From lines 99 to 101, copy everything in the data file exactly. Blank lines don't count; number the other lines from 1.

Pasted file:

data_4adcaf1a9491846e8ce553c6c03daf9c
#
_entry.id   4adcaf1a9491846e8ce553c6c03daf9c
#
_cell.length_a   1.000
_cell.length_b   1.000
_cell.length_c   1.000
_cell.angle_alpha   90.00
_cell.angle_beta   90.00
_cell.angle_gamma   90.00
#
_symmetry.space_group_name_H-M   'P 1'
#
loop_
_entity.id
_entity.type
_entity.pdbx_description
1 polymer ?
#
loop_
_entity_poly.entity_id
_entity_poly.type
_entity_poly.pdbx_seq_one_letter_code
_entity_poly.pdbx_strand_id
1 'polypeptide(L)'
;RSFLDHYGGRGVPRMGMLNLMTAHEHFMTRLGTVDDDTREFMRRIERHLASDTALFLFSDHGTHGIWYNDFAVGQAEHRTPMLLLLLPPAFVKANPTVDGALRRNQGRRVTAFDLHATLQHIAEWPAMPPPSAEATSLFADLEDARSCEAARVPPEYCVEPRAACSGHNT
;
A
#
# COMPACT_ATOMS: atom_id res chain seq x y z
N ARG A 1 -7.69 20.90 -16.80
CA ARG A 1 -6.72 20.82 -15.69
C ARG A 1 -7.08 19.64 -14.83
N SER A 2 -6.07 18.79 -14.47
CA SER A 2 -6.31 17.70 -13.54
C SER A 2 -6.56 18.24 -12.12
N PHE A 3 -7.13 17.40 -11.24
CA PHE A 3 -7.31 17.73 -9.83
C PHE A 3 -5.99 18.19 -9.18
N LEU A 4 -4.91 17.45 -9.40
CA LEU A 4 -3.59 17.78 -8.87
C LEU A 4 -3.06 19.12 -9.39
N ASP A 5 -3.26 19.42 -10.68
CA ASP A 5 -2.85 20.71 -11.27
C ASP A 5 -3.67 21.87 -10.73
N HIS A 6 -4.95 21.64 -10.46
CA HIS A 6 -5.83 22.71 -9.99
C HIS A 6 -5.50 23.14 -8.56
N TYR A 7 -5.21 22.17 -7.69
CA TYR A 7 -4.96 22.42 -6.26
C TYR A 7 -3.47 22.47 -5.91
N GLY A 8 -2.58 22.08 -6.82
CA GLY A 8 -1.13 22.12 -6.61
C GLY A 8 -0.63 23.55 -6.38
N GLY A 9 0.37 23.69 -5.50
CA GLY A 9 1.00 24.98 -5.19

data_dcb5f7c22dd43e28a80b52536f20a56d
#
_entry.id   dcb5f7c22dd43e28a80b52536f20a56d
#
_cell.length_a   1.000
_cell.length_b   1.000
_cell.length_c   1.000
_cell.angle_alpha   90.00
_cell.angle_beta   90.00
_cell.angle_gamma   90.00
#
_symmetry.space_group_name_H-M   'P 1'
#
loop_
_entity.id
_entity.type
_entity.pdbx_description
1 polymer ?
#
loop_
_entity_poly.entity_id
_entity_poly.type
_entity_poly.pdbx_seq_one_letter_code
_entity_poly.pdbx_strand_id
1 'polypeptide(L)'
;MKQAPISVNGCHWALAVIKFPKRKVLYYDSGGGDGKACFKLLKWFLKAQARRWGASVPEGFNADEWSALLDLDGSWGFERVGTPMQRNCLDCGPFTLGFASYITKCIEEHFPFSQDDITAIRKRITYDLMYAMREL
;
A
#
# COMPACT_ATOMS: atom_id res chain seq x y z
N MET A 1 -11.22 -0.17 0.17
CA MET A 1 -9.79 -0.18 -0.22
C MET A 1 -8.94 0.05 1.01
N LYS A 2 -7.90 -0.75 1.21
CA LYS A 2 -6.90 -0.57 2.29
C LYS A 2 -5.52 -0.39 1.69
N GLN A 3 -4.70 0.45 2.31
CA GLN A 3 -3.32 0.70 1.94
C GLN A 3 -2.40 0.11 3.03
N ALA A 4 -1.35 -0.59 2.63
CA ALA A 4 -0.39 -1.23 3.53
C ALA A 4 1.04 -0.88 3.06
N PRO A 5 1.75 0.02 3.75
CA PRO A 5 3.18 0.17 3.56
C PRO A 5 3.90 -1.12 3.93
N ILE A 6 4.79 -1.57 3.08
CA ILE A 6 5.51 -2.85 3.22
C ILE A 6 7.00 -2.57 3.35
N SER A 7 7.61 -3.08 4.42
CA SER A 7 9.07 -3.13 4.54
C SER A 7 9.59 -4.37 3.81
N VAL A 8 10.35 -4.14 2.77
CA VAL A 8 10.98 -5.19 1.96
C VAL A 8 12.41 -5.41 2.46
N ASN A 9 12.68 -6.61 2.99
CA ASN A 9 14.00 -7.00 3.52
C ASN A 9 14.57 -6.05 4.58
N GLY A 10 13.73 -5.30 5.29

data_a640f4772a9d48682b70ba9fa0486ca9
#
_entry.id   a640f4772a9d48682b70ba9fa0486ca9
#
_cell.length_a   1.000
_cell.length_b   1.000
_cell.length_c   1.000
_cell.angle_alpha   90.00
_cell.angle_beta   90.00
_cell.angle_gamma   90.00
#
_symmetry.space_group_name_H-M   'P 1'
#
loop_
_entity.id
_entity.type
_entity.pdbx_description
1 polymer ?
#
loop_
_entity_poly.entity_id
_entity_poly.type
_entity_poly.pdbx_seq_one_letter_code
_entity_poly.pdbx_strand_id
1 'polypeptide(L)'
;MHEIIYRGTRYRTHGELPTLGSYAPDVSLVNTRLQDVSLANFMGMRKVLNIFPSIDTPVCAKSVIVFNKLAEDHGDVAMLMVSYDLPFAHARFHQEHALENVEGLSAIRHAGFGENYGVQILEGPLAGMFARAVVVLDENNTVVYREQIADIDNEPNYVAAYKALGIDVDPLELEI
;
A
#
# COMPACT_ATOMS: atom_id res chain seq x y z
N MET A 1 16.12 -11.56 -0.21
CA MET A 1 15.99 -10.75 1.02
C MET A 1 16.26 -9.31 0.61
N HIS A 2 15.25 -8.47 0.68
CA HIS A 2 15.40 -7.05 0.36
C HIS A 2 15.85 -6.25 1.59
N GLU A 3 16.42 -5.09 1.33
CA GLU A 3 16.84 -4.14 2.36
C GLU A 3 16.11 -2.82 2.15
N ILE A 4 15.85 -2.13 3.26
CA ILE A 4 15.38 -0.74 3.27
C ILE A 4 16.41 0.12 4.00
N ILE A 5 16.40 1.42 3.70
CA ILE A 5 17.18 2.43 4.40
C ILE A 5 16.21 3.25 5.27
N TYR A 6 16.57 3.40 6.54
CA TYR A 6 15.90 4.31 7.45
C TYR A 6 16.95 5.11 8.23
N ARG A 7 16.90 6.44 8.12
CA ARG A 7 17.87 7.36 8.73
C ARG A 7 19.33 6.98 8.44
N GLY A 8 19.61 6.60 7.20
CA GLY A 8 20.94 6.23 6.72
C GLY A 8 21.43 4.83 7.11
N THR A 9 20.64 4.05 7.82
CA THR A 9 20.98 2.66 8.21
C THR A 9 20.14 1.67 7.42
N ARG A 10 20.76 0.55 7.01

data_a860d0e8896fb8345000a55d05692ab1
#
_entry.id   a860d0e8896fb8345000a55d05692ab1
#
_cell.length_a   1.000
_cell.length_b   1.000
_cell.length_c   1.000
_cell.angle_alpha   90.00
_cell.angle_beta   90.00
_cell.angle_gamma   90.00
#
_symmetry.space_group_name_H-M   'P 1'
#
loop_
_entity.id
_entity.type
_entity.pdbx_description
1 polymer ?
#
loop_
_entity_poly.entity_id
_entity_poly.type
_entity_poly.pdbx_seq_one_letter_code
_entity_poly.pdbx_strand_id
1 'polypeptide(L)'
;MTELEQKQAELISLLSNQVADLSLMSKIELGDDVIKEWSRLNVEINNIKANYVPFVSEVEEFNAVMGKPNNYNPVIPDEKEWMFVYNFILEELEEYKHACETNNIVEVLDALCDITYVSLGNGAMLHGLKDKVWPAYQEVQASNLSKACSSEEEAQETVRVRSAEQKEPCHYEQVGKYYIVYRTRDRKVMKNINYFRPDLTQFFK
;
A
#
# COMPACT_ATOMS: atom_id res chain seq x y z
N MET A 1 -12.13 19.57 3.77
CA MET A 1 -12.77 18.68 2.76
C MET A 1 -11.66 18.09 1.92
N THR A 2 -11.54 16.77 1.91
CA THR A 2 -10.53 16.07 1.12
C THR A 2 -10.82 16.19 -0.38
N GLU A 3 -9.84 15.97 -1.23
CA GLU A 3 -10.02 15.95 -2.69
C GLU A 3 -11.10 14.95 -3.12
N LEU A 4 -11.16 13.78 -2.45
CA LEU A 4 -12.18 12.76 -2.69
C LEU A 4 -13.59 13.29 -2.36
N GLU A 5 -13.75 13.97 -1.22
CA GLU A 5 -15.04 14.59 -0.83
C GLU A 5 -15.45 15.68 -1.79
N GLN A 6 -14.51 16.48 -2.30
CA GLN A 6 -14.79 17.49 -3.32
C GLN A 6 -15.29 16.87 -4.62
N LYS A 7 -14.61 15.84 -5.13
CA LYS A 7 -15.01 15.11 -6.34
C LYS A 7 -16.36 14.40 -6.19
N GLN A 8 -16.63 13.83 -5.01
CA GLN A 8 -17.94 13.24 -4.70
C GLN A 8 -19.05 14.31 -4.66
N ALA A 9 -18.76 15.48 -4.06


N PRO A 5 1.75 0.02 3.75
CA PRO A 5 3.18 0.17 3.56
C PRO A 5 3.90 -1.12 3.93